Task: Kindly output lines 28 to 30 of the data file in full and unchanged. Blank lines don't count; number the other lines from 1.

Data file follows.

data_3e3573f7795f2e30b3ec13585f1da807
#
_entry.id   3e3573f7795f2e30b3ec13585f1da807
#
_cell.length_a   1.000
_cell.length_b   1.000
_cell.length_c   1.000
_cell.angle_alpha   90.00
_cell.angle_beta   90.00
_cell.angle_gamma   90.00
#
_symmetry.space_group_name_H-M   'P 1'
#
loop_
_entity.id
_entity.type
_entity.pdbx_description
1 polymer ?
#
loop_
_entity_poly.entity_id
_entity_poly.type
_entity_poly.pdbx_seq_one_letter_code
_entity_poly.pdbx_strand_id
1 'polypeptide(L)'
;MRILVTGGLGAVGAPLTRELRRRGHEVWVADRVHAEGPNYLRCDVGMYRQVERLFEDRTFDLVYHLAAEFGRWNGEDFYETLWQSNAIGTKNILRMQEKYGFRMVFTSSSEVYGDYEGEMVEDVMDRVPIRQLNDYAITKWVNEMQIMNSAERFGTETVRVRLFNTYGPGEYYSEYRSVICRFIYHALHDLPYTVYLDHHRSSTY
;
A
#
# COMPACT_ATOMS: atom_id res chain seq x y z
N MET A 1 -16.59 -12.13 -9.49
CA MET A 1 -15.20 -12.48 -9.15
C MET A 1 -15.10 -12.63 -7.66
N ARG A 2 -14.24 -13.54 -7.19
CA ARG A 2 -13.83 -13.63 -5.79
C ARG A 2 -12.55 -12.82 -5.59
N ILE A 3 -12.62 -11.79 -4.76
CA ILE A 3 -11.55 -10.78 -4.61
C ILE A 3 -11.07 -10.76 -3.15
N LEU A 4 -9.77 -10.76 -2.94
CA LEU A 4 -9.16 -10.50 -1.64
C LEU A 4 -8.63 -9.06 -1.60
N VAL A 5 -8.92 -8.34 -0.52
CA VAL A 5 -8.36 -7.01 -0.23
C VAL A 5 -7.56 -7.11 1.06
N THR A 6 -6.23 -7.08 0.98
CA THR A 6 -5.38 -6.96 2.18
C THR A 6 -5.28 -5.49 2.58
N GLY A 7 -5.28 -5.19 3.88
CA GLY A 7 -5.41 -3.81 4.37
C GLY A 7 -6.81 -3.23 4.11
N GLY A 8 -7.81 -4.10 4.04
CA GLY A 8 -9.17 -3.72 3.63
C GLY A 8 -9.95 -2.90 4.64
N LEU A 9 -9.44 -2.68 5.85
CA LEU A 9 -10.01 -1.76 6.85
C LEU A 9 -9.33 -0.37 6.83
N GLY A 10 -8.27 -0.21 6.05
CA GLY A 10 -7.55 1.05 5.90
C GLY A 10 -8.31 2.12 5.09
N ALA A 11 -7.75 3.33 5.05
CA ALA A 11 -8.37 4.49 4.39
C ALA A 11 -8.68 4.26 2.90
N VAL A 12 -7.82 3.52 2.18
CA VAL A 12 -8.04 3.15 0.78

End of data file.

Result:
A
#
# COMPACT_ATOMS: atom_id res chain seq x y z